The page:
February 5, 2003

The Open Source Threat

Microsoft is more and more feeling the pressure from Linux and other Open Source movements. In their quarterly filing to the SEC, they outline the problem under “Issues and Uncertainties”. The original document is here, as a 30+ page MS Word file, so let me quote the relevant part. Under the heading Challenges to the Company’s Business Model they say:

Since its inception, the Company’s business model has been based upon customers agreeing to pay a fee to license software developed and distributed by Microsoft. Under this commercial software development (“CSD”) model, software developers bear the costs of converting original ideas into software products through investments in research and development, offsetting these costs with the revenues received from the distribution of their products. The Company believes that the CSD model has had substantial benefits for users of software, allowing them to rely on the expertise of the Company and other software developers that have powerful incentives to develop innovative software that is useful, reliable and compatible with other software and hardware. In recent years, there has been a growing challenge to the CSD model, often referred to as the Open Source movement. Under the Open Source model, software is produced by global “communities” of programmers, and the resulting software and the intellectual property contained therein is licensed to end users at little or no cost. Nonetheless, the popularization of the Open Source movement continues to pose a significant challenge to the Company’s business model, including recent efforts by proponents of the Open Source model to convince governments worldwide to mandate the use of Open Source software in their purchase and deployment of software products. To the extent the Open Source model gains increasing market acceptance, sales of the Company’s products may decline, the Company may have to reduce the prices it charges for its products, and revenues and operating margins may consequently decline.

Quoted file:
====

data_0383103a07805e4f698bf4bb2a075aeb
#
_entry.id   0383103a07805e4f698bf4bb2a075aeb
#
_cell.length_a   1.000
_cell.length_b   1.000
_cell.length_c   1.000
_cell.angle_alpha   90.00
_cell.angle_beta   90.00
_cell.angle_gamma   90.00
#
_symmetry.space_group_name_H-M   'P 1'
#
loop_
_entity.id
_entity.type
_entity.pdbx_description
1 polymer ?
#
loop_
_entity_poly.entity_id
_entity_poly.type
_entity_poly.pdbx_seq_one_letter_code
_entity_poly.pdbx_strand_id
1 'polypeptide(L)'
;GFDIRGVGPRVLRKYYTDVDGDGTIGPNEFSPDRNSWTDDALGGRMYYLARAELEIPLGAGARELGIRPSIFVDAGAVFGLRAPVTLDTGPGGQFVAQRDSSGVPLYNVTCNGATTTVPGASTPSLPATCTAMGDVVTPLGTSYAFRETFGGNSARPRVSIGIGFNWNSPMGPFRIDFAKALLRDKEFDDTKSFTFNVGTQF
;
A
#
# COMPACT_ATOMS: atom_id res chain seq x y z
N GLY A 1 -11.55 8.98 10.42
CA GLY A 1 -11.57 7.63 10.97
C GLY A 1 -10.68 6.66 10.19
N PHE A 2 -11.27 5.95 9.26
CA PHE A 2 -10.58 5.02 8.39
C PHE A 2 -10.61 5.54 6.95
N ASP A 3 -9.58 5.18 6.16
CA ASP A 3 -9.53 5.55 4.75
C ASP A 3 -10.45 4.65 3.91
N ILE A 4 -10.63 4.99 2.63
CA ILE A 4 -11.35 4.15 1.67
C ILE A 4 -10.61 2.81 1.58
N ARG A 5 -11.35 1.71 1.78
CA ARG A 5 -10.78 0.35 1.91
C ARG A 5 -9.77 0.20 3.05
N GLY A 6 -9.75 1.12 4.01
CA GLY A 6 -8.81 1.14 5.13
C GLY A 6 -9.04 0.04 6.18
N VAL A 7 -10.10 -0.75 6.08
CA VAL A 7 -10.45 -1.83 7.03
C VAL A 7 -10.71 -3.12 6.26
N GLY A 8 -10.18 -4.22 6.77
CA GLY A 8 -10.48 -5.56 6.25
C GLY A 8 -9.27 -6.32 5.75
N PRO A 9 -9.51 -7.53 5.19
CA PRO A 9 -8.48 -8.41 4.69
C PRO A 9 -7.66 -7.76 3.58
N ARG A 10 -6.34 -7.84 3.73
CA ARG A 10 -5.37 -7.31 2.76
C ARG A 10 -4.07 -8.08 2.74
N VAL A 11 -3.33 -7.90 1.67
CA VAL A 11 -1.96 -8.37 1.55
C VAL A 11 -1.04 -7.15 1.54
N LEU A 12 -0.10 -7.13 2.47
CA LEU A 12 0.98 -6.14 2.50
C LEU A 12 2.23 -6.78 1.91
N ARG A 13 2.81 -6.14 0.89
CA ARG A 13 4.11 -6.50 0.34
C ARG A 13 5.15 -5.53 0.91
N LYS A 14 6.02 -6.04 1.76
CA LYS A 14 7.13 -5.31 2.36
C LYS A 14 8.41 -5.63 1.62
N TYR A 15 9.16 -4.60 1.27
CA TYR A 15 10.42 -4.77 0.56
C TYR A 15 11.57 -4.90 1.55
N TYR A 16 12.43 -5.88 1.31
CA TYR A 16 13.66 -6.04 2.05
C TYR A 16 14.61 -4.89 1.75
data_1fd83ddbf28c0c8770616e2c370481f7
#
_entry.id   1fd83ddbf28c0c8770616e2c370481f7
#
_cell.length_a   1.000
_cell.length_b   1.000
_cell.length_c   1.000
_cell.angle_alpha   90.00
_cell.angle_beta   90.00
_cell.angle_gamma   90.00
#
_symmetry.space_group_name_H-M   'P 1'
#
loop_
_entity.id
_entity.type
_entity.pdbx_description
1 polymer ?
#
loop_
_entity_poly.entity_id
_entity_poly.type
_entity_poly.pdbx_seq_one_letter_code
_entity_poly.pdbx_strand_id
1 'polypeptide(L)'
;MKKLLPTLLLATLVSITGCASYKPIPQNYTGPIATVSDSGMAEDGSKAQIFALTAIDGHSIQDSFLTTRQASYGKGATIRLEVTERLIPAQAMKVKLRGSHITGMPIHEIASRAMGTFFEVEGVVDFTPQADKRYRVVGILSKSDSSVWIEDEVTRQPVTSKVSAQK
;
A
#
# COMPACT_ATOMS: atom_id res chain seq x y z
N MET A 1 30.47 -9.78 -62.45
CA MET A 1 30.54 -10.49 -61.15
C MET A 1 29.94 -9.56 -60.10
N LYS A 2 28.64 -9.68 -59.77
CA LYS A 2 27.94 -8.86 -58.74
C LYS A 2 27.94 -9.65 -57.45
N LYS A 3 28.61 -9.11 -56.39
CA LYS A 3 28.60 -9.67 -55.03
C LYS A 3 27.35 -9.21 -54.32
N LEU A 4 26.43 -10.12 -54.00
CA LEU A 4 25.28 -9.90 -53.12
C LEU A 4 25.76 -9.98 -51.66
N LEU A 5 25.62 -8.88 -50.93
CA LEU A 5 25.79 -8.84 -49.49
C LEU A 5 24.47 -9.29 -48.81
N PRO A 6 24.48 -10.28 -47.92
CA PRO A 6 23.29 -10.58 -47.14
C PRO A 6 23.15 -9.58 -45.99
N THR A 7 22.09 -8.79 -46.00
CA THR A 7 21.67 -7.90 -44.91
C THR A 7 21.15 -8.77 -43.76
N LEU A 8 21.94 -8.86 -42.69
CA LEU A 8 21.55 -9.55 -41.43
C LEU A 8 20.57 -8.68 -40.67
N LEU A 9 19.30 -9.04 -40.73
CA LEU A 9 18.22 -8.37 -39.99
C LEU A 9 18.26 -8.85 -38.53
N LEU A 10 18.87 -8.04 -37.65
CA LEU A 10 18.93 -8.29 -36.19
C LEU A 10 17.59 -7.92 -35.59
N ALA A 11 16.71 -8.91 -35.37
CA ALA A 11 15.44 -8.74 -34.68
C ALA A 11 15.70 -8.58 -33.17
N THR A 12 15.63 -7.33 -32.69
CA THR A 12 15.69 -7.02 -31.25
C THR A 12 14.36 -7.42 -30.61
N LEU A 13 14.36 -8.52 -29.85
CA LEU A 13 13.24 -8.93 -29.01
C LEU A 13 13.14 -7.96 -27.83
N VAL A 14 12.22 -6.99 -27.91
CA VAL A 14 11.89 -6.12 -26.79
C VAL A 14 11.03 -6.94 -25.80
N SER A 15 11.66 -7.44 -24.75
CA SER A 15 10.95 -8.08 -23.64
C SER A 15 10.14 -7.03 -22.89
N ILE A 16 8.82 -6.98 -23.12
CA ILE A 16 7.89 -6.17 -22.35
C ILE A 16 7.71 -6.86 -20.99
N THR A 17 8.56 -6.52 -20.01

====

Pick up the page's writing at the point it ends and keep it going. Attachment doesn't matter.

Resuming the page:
It’s the section where they say they may have to reduce their prices to compete with Linux that’s the really interesting part. Until now, Linux has just been a little gnat buzzing around their face, nothing more than an annoyance. But now they’re discovering that the little gnat has a big sting. Once upon a time MS effectively killed Netscape by giving away Internet Explorer for free. Now they see what it’s like on the other side of the fence.

Hat tip: eWeek.

Filed under The Computer Vet Weblog

Comments (2)

Comments RSS - Write Comment

  1. Angelika says:

    Isn't it possible that Microsoft is only putting this into their report to substantiate the case that they are not a monopoly? Remember, they also claimed that Netscape and Apple were serious competitors.

    Posted February 5, 2003 @ 1:40 pm
  2. Scott Schrantz says:

    That's a good point. I guess the numbers are the only things that have to be true in the report.

    Posted February 5, 2003 @ 4:21 pm

Write Comment